Ray Allen: Why the Boston Celtics Would Be Foolish to Re-Sign Him

Ben ShapiroAnalyst IIIMay 11, 2012

Ray Allen's time in a Celtic uniform should probably end this summer.
Ray Allen's time in a Celtic uniform should probably end this summer.Mike Zarrilli/Getty Images

The eventual Hall of Fame trio of Kevin Garnett, Paul Pierce and Ray Allen have had a fabulous run as members of the Boston Celtics

In five seasons they've made the playoffs every year. The trio has gone to the Finals twice and won once. The loss was an epic seven-game struggle against the arch-rival Los Angeles Lakers

When the current season concludes two-thirds of the trio will once again enter free agency.

Kevin Garnett and Ray Allen, ages 35 and 36 respectively, will both be on the market this summer. For reasons ranging from the sentimental to the serious, there will be plenty of people who will feel that both players should be brought back to Boston to continue a quest for another ring. 

Those feelings are only half right though. 

The temptation to bring back Kevin Garnett is not irrational. His size and defensive intensity make him nearly irreplaceable even at his advanced age. 

Ray Allen is a different story though. 

Ray Allen has been one of the most likable players to ever don a Celtic uniform. That aspect of Allen hasn't changed one bit. His viability as a starting NBA player has. Allen has shown more signs of wear-and-tear than any other member of the big three. 

Allen started in less than two-thirds of the regular season games in the lockout shortened 2011-2012 season. He averaged 14.2 points per game. The last time he averaged that few points per game, Michael Jordan won an NBA Championship over the Utah Jazz. That's right, it was the 1996-97 season. 

Jordan and the Bulls over the Malone-Stockton led Utah Jazz. That was the year of the famous "flu game." Allen Iverson was the NBA Rookie of The Year. John Starks won the sixth man award. Put simply, it was a while ago. 

Players don't age uniformly. One 36 year old player is not always going to play and perform at the same level as another 36 year old. Allen's best days are behind him, but in addition, his inability to remain healthy means even a low-cost contract represents some risk for the Celtics.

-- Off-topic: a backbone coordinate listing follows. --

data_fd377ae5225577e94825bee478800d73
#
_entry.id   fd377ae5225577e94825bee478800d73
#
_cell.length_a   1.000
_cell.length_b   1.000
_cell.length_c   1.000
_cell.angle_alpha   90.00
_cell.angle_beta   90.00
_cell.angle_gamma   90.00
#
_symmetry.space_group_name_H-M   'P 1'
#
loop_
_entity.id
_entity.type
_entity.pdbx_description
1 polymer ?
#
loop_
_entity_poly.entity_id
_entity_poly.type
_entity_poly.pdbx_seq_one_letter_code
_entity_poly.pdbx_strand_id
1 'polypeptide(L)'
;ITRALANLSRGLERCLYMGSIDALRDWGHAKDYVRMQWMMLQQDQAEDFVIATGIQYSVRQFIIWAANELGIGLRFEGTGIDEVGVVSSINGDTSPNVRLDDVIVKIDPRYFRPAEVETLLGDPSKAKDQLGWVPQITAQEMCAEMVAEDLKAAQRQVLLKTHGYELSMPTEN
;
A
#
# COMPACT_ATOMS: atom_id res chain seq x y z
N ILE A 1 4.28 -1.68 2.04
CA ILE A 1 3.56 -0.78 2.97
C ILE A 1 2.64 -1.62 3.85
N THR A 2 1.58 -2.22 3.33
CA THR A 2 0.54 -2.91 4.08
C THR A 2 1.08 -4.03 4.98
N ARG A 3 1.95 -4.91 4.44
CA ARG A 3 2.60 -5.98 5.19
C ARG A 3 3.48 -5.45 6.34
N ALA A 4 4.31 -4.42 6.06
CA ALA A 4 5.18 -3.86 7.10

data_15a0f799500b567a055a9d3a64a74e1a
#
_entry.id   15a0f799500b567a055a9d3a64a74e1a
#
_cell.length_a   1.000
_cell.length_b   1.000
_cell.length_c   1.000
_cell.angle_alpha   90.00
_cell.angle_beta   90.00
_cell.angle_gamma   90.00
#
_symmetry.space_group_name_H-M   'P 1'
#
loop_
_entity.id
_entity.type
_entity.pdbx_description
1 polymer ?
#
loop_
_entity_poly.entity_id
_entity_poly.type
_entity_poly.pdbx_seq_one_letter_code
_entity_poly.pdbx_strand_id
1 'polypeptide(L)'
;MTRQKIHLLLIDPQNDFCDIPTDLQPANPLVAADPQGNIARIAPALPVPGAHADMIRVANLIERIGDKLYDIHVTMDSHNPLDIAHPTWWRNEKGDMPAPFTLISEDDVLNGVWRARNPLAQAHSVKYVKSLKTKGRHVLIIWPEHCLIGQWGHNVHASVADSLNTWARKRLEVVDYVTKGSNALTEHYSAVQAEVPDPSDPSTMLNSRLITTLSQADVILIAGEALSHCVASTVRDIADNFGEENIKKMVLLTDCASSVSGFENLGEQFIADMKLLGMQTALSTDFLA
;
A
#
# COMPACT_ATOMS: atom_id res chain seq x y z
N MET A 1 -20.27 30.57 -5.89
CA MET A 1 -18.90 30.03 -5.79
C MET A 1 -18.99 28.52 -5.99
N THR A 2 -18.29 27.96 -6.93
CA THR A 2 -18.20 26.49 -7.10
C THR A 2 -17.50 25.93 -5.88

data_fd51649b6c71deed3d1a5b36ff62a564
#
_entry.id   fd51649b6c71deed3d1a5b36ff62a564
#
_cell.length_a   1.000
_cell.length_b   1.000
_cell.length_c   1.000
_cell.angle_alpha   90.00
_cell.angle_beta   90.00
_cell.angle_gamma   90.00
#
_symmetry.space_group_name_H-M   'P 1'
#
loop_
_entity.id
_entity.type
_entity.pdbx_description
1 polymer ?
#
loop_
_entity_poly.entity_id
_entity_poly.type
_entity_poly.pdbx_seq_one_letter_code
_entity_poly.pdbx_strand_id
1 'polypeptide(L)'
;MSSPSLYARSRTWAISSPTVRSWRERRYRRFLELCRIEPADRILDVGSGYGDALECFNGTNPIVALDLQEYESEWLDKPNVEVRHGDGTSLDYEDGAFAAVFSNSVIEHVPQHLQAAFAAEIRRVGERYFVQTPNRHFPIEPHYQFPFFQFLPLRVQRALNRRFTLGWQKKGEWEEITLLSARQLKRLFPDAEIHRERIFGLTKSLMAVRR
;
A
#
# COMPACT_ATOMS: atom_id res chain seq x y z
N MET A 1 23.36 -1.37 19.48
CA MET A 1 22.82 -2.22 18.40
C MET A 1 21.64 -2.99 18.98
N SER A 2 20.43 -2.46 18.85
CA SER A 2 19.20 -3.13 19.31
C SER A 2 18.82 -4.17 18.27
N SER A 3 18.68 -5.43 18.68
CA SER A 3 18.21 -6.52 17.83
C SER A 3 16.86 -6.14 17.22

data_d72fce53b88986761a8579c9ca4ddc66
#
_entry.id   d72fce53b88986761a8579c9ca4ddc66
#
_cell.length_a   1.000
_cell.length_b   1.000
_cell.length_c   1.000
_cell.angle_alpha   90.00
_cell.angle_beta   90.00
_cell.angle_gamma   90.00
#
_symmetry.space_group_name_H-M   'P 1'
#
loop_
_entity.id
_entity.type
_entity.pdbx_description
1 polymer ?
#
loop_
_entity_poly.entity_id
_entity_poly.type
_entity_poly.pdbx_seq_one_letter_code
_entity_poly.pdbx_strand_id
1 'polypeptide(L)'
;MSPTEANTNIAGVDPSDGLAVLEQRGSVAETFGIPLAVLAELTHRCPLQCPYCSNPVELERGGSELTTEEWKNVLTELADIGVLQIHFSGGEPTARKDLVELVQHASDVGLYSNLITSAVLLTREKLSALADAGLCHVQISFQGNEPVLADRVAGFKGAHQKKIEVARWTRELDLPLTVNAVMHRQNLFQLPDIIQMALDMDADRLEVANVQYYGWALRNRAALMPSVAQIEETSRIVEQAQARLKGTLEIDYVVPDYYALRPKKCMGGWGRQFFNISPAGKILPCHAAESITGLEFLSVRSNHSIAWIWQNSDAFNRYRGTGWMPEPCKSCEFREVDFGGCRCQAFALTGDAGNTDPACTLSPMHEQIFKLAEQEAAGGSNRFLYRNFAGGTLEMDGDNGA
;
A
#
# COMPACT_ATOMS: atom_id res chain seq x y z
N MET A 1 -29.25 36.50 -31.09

Regardless of whether Allen is low cost or high cost one thing having him under contract does is take up a roster spot. If you're already under the assumption that Paul Pierce is coming back and that the Celtics will re-sign Kevin Garnett, then depth will be pivotal to the success or failure of the 2012-2013 Celtics. 

Having Ray Allen on the team, even if his role was limited, would be great on some specific nights when he was healthy and nailing three pointers. It won't do anyone any good on the nights when he's on the bench in a suit. Those nights seem to be on the increase and at his age, there aren't a ton of reasons to think those nights are going to decrease dramatically. 

With plenty of salary cap space, and Avery Bradley's emergence in Allen's absence this season, the question of " is there a better option?" has already been answered. There is, and while Allen's three point accuracy is likely irreplaceable, his all around contributions are no longer those of an all-star.

The era of the "Big Three," like every other era, was always destined to come to a conclusion. That conclusion should be this summer when Ray Allen is not re-signed to a new contract by the Celtics.

Celtics fans won't ever forget the performances of Allen over the years. He's destined for the Basketball Hall of Fame, but he shouldn't be brought back next year.